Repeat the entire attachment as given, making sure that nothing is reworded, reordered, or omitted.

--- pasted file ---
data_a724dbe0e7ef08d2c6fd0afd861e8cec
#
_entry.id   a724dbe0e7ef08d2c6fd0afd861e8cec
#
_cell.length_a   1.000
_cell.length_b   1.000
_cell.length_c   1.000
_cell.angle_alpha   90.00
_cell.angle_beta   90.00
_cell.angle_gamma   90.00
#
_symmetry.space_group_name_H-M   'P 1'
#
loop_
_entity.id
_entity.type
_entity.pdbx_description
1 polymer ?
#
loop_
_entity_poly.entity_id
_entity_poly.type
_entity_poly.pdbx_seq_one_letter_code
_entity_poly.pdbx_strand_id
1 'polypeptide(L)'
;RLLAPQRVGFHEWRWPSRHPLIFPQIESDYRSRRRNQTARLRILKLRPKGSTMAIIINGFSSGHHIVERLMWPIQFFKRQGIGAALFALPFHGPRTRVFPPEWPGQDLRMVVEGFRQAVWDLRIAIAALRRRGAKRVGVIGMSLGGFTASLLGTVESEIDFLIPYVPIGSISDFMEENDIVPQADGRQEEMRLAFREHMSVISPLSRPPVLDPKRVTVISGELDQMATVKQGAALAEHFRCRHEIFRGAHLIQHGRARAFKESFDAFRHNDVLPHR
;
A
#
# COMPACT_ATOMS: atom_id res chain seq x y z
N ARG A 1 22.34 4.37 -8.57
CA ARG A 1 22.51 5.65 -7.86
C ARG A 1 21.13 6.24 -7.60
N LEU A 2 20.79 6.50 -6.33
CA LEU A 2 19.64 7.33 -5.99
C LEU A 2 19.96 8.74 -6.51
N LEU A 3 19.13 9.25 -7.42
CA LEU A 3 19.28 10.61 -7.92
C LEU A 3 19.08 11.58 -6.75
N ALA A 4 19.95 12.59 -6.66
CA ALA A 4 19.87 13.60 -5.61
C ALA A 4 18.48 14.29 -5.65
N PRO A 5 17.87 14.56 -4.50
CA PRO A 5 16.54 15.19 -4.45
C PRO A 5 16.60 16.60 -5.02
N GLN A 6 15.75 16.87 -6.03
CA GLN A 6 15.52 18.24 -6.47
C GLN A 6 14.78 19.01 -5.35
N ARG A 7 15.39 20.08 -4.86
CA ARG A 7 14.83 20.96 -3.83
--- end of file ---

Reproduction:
data_a724dbe0e7ef08d2c6fd0afd861e8cec
#
_entry.id   a724dbe0e7ef08d2c6fd0afd861e8cec
#
_cell.length_a   1.000
_cell.length_b   1.000
_cell.length_c   1.000
_cell.angle_alpha   90.00
_cell.angle_beta   90.00
_cell.angle_gamma   90.00
#
_symmetry.space_group_name_H-M   'P 1'
#
loop_
_entity.id
_entity.type
_entity.pdbx_description
1 polymer ?
#
loop_
_entity_poly.entity_id
_entity_poly.type
_entity_poly.pdbx_seq_one_letter_code
_entity_poly.pdbx_strand_id
1 'polypeptide(L)'
;RLLAPQRVGFHEWRWPSRHPLIFPQIESDYRSRRRNQTARLRILKLRPKGSTMAIIINGFSSGHHIVERLMWPIQFFKRQGIGAALFALPFHGPRTRVFPPEWPGQDLRMVVEGFRQAVWDLRIAIAALRRRGAKRVGVIGMSLGGFTASLLGTVESEIDFLIPYVPIGSISDFMEENDIVPQADGRQEEMRLAFREHMSVISPLSRPPVLDPKRVTVISGELDQMATVKQGAALAEHFRCRHEIFRGAHLIQHGRARAFKESFDAFRHNDVLPHR
;
A
#
# COMPACT_ATOMS: atom_id res chain seq x y z
N ARG A 1 22.34 4.37 -8.57
CA ARG A 1 22.51 5.65 -7.86
C ARG A 1 21.13 6.24 -7.60
N LEU A 2 20.79 6.50 -6.33
CA LEU A 2 19.64 7.33 -5.99
C LEU A 2 19.96 8.74 -6.51
N LEU A 3 19.13 9.25 -7.42
CA LEU A 3 19.28 10.61 -7.92
C LEU A 3 19.08 11.58 -6.75
N ALA A 4 19.95 12.59 -6.66
CA ALA A 4 19.87 13.60 -5.61
C ALA A 4 18.48 14.29 -5.65
N PRO A 5 17.87 14.56 -4.50
CA PRO A 5 16.54 15.19 -4.45
C PRO A 5 16.60 16.60 -5.02
N GLN A 6 15.75 16.87 -6.03
CA GLN A 6 15.52 18.24 -6.47
C GLN A 6 14.78 19.01 -5.35
N ARG A 7 15.39 20.08 -4.86
CA ARG A 7 14.83 20.96 -3.83